• Wow. Showing your prejudice there. All the people pushing for reopening are fat and lazy middle Americans while all the people pushing to keep the lockdown are fit and worldly liberals in New York and LA. Kind of like Elon Musk????

        • Narapoia451MEMBER

          Pretty much, have you not seen the photos of the protestors?
          Darwin awards are going to have to introduce a group category after this all plays out.

        • NoodlesRomanovMEMBER

          OK Col, you get your white knight badge for bravely fighting the unfair oppression imposed on the US. I’ll grant you that they are an easy whipping boy for the world media, but jeez…

          I just googled COVID19 protestors, and this is the top result: https://www.axios.com/coronavirus-protest-social-distancing-1bc7fb5a-b94c-471e-adf2-c50bfad4f242.html
          Again, I think there is a massive liberal bias in the US MS media, but you have to admit there is a decent tendency to a higher BMI and perhaps the odd extra chromosome that the guys with the semi-automatic guns have.

          • I like the last line in the Axios article

            Editor’s note: This article has been corrected to reflect that more than 61,000 Americans have died from the coronavirus (not 217,000).

          • I will admit thats certainly the view the media like to portray.
            Listen to joe rogan and you might get the opposite view

        • No prejudice. I’ve seen the pictures.
          Unless there’s a load of skinny people hiding behind the fatties, I stand by my *post*-judice.

          • You saw pictures. Stop it it’s to funny. I think they call that projection. Your original post was ignorant. You are assuming that the majority of unfit people are pushing for no lockdown. I would say the majority of unfit people are sitting at home on their computer or smoking weed or drinking or taking pills or…. whatever unfit people do.
            Maybe you think the majority of people trying to end the lockdown are the unfittest. Well, I want to end the lockdown and I bet I’m fitter than you, and better looking.

    • The irony of course being the virus escalating and the economy continuing BAU are mutually exclusive. When (not if) the second wave goes exponential, it does not matter if there are shutdowns or not, economic activity will stop.

      • Again, yes – people keep going on like there is an option that involves not shutting down amidst a genuine pandemic…

        But there is the rub, isn’t it? Because the govts did the shutdown, many people it’s not genuine, want to rebel against it, etc.

        Pandemics cause depressions. Period.

    • The protests are classic propaganda. To the point that it is fake. The reason Trump would not reopen is because community support was lacking.
      Trump called on his unwashed faithfull to respond, tiny little protests in a handful of locations relative to the actual size and population of USA.
      These propagana events where then allowed to florish on radio and TV to the point the mind imagined tough hard core redneck protestors everywhere with guns, people the average person do not want to face off with.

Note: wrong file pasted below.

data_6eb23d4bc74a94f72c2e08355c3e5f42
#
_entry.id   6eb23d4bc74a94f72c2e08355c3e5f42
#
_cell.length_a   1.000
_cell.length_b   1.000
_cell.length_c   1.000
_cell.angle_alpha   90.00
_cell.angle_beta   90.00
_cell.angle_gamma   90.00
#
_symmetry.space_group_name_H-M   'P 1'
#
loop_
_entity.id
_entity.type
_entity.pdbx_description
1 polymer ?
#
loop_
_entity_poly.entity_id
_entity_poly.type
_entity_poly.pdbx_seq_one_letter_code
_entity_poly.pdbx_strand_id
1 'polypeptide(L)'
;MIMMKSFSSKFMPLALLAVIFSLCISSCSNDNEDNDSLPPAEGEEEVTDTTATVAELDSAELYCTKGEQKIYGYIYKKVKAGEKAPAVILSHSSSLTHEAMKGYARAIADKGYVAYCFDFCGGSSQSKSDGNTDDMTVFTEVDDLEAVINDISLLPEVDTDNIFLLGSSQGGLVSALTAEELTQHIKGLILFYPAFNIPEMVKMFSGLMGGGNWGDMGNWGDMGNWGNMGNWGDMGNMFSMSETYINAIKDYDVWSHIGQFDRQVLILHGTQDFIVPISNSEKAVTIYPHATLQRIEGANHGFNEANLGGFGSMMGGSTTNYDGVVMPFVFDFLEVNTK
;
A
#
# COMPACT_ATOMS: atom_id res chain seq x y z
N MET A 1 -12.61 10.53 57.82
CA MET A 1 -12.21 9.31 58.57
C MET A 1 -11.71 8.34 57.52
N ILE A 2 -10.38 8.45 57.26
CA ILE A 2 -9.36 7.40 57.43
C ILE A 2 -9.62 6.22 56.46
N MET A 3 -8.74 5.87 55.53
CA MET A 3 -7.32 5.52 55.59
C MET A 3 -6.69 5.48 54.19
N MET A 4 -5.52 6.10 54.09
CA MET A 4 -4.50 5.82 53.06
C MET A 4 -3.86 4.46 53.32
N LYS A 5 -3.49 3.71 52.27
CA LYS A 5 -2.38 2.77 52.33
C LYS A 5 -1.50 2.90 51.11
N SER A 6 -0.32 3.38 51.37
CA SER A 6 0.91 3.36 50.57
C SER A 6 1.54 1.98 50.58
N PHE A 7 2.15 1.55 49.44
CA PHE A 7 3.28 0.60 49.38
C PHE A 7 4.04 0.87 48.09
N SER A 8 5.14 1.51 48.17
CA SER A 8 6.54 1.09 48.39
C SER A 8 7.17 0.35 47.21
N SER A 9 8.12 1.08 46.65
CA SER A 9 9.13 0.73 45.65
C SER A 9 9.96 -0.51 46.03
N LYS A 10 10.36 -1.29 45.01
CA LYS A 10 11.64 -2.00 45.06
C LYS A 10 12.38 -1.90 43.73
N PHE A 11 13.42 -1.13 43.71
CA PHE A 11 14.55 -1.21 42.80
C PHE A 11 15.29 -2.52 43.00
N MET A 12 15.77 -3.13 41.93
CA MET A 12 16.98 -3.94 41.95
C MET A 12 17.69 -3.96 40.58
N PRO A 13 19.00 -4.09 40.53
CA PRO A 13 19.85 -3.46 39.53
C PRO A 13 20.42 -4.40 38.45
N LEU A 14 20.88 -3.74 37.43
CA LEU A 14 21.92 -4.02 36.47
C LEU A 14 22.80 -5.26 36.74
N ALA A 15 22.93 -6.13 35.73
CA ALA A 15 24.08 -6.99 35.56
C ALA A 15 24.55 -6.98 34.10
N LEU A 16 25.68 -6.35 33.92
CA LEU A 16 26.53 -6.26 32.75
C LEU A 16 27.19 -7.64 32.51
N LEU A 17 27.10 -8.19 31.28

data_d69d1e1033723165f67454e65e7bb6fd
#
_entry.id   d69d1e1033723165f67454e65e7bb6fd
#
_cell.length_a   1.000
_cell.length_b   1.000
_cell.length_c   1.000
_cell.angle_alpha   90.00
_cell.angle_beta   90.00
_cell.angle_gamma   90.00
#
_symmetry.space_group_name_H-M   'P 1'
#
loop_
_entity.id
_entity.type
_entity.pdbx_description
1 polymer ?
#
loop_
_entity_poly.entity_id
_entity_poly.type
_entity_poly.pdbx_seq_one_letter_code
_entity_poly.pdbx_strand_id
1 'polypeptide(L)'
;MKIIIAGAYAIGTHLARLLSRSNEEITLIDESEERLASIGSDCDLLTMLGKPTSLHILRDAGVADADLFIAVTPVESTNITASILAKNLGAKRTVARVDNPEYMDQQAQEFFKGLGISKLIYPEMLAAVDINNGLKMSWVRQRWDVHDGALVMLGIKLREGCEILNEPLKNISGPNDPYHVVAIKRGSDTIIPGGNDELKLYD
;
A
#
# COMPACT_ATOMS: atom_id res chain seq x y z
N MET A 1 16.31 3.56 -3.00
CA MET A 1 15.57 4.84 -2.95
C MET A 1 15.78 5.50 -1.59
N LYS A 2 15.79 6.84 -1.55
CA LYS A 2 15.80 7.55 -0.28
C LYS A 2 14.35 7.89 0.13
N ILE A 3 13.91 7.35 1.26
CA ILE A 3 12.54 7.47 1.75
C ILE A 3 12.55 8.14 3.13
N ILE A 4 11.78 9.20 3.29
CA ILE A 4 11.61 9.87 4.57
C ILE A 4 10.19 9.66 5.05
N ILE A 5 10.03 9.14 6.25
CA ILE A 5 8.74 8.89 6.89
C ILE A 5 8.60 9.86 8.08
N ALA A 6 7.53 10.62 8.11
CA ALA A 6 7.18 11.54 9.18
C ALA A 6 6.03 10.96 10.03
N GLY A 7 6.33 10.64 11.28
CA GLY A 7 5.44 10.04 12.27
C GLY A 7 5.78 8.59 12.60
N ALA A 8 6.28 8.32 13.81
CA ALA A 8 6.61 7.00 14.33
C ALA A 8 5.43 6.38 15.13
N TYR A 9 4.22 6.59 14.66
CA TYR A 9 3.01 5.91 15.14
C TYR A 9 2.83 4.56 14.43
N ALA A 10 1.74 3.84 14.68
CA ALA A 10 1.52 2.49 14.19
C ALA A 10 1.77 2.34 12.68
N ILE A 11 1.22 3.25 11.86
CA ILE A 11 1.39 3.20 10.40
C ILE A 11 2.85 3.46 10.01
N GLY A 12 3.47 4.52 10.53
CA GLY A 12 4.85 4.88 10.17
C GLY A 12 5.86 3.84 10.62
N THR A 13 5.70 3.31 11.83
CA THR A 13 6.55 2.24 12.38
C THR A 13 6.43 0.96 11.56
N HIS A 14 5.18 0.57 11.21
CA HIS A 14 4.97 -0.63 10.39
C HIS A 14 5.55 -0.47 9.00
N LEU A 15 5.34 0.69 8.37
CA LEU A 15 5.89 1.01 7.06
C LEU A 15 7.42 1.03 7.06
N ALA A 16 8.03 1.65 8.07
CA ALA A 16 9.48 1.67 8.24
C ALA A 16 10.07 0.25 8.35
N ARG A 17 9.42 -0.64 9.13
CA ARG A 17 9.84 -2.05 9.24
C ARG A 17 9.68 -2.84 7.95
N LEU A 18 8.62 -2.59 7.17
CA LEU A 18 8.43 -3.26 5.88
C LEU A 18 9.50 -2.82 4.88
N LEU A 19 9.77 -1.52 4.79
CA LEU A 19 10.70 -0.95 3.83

Trump won the reopen argument just enough thanks to this tried and tested propaganda trick. Show strength, show support, show how futile it would be to go against the tide. eg machine guns.
      Governments around the world spend all their time on social engineering and devising how to make the public think a certain way. Hence why news breaks are generally training the mind to think a certain way. No conspiracy theory here, governments spend so little time on actual policy as a result.

    • We are still hammering away!
      “There is one new case of Covid-19 today – the first reported this week….. the case has been linked to a cluster in Auckland, and was a household contact of an earlier case. The person was already in isolation because of their connection to the earlier case.”

      • Janet, you seem to be one of the few on here with common sense so Ill reply to you. first of all HnH really needs to get his head out of CNN and all the other democrat news channels over here. Our numbers are way over flated. Even Dr. Brix says she doesnt trust the CDC or their numbers. The problem in the US is someone dies anything its counting as Covid. they get money from the Fed Govt if its a Covid Death. Heart Attacks, Cancer and other deaths are down over 80% because they are couting everything Covid. Matter of fact in my state TN we are seeing things decline. Most of the deaths or 60% of them are from nursing homes. Thats because the NY, Michigan, Illinois and some other governors put Covid people in nursing homes. You Aussies are so misguided because you only listen to one side of the media from over here. Your media is crap as I just moved back from there and the stories they produce about the US are laughable. The US is fine and the states that have opened are seeing declines in cases, hospitalisations and deaths.